The decision to leave Wall Street can be rewarding for many IT workers. Rather than work for one firm on the same technology infrastructure, you get to bring your knowledge from years on Wall Street to other firms that are just building their technology infrastructure. Another attraction is the chance to work in an emerging field for a firm that is poised to capitalize on a new technology, such as cloud computing or virtualization. The opportunity to take on a senior role and use the skills acquired with multiple different clients, not just one client, can be very appealing as well.


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Five Stealthy Ways to Find a New Job With Social Media
Mashable, March 25

While you certainly want to leverage social media as much as possible when searching for a new job, you don’t want to jeopardize your current job by making it obvious that you’re looking for a new position. That doesn’t mean you should avoid social media during your job search to raise your personal visibility. In fact, 54% of social media users employed Facebook, LinkedIn or Twitter in their hunt for work in the last year, and one in six found their last job through an online social network. With that in mind, the article highlights five ways to show you’re a valuable professional via social networks without telling everyone you’re on the hunt.

To increase your visibility to employers, spruce up your existing networking profiles on LinkedIn, Twitter and Facebook. Make sure each profile is as complete as possible — including key skills, experience and education — to ensure you show up in search results. Build your networks on these sites and re-connect with people you’ve known for a while. Remember: one easy way to blow your cover is to put “Seeking a position as…” or “Looking for a new job in…” on your profile. This might seem obvious, but some job seekers think their current employer won’t see their profiles, so they share that they are job searching with their whole network. Instead of blatantly telling contacts that you’re looking for a job, you can show your expertise by sharing relevant content, joining and participating in industry groups and communities, and by keeping in touch with your network connections.


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Community Colleges Should Urge Women to Pursue Science and Math Careers, Report Says
Chronicle of Higher Education, March 20

Not enough women at community colleges—especially low-income students and those with children—are studying for careers in science, technology, engineering, and math, according to the Institute for Women's Policy Research. As a result, community colleges should take additional steps to encourage female students to pursue careers in STEM fields. Community colleges can play a crucial role in educating women for STEM occupations: Those institutions tend to enroll a disproportionate number of low-income women who are also parents, and many such students pursue careers that are not associated with high salaries.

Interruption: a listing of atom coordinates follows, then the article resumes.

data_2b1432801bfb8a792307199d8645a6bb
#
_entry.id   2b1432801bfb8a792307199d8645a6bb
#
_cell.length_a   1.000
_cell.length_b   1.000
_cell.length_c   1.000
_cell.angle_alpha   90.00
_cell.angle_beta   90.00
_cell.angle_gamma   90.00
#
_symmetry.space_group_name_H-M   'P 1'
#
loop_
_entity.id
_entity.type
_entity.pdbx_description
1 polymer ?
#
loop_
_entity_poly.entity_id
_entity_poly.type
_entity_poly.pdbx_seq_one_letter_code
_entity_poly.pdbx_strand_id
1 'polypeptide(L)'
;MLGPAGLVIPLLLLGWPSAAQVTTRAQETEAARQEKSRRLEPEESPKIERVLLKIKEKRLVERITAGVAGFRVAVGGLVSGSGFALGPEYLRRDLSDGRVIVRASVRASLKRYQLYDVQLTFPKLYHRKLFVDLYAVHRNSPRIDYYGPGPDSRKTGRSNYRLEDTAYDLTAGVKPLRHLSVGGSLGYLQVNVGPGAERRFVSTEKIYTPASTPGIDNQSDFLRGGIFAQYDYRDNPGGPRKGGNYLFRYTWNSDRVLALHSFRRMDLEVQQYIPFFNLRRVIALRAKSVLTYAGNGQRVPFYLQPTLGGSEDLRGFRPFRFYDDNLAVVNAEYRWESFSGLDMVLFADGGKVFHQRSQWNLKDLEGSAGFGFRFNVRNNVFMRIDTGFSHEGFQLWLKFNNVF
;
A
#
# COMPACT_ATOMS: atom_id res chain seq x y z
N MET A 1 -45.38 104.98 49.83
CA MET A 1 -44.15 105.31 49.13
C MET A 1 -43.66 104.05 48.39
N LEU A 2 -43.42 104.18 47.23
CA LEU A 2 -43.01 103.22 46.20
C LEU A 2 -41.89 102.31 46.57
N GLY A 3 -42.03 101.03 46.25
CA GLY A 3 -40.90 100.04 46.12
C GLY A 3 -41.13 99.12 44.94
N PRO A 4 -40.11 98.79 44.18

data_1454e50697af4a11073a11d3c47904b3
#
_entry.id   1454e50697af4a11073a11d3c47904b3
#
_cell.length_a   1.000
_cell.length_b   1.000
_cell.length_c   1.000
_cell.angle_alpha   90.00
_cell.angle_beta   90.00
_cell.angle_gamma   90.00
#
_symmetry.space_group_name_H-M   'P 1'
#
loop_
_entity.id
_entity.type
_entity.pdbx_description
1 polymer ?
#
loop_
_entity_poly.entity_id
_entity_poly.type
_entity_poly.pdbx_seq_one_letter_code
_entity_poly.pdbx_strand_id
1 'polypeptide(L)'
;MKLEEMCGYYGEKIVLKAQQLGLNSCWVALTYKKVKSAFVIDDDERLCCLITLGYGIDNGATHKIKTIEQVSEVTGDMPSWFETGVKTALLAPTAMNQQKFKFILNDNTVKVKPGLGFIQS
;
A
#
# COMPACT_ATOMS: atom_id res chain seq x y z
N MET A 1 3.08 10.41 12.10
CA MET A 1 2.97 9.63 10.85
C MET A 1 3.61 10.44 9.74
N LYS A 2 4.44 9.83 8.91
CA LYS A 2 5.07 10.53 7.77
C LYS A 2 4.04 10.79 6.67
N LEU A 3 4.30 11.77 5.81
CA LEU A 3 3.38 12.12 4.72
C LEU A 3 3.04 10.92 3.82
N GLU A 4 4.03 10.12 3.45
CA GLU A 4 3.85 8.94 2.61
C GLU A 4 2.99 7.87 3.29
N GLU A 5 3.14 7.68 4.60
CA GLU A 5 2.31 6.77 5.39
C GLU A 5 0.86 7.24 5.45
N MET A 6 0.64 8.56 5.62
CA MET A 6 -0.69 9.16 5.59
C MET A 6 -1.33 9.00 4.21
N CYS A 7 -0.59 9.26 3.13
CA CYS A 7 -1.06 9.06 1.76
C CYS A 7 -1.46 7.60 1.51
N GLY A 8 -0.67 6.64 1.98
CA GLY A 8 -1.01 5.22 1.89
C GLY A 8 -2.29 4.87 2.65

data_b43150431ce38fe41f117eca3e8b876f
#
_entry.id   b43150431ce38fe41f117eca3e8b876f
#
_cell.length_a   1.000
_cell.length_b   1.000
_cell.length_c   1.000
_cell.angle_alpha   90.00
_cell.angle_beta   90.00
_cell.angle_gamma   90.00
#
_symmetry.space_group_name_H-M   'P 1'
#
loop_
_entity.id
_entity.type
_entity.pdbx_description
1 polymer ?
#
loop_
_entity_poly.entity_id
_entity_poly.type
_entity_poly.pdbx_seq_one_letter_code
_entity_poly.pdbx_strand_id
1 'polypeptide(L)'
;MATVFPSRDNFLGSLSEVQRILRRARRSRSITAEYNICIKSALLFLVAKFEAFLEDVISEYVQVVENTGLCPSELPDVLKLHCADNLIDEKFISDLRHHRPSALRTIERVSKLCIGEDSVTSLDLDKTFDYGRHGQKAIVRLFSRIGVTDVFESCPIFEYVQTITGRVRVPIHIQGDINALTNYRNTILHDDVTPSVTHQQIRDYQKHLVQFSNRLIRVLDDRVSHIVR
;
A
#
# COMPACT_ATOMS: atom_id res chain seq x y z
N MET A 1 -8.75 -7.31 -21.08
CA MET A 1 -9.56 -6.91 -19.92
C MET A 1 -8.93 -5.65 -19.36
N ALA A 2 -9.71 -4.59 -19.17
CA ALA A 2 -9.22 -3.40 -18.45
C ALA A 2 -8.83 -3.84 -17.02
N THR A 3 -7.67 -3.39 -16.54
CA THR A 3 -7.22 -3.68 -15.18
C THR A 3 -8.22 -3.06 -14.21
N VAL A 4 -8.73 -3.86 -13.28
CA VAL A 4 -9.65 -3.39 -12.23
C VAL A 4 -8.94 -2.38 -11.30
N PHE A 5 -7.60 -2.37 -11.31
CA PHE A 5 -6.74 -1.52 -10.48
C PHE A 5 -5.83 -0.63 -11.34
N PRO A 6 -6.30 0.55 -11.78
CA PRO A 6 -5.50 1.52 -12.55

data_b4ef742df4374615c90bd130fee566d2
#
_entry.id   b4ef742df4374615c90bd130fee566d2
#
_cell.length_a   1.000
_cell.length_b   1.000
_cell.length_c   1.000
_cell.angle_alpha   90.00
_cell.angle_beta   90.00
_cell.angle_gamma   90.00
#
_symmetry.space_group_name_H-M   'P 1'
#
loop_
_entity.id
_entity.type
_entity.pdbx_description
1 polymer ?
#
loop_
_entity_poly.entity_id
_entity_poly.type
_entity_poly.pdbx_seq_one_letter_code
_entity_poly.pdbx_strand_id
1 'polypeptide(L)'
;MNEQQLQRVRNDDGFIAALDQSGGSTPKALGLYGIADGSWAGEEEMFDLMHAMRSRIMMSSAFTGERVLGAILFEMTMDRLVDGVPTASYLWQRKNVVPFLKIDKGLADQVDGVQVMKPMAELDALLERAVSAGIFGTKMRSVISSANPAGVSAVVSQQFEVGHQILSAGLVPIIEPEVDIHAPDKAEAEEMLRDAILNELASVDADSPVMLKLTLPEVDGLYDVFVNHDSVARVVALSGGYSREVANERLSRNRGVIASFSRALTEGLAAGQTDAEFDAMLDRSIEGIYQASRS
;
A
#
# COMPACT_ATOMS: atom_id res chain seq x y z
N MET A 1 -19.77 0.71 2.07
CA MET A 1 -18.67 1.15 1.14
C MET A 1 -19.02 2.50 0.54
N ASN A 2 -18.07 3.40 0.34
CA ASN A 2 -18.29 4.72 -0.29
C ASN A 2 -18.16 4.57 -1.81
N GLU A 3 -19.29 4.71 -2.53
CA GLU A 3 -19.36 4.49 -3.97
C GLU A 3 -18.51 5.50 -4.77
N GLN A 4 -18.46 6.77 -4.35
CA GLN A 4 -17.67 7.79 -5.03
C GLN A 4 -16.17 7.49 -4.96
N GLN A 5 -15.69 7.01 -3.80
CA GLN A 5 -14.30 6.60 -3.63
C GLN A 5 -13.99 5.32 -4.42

The report recommends actively recruiting women, especially those with children, into STEM programs by emphasizing the economic value of occupations in those fields. Other recommendations include expanding child-care services on campus and offering financial incentives, such as payment for course completion. Although women make up close to half of the labor force, only one in four STEM jobs is held by a woman. Employment in the STEM fields is expected to increase by 10% between 2008 and 2018, according to the report, and, in some subspecialties, that growth is projected to be up to 30%.


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Elance Predicts the Future of Online Work
Web Worker Daily, March 27

Online labor platforms are growing strongly, as more and more firms embrace online hiring. According to Elance, more than $500 million worth of work has been contracted on the platform, and this will only increase in coming years. As Elance points out, there are three long-term industry trends that will shape the future of work: one in three employees will be hired online by 2020; half of businesses will have online teams by 2020; and online professional guilds will emerge for the next generation of IT employees.

One in three people will be hired online by 2020. Monster and LinkedIn are only the starting point when it comes to using the Internet to find talent. In the future, it will be common for businesses not only to identify candidates online, but also to interview, hire and work with them at a distance. Within a few years, your ability to work remotely will be so extraordinarily compelling that there may not even be a need to meet in person. By 2020, half of businesses will have online teams. Businesses increasingly see hiring contractors as a long-term strategy and competitive advantage, rather than a short-term stopgap or simple cost-cutting measure. More and more businesses will come to see the benefits of online hiring and come to view the practice as a normal, if not essential, business practice.


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Millennials vs. Baby Boomers: Who Would You Rather Hire?
TIME Moneyland, March 29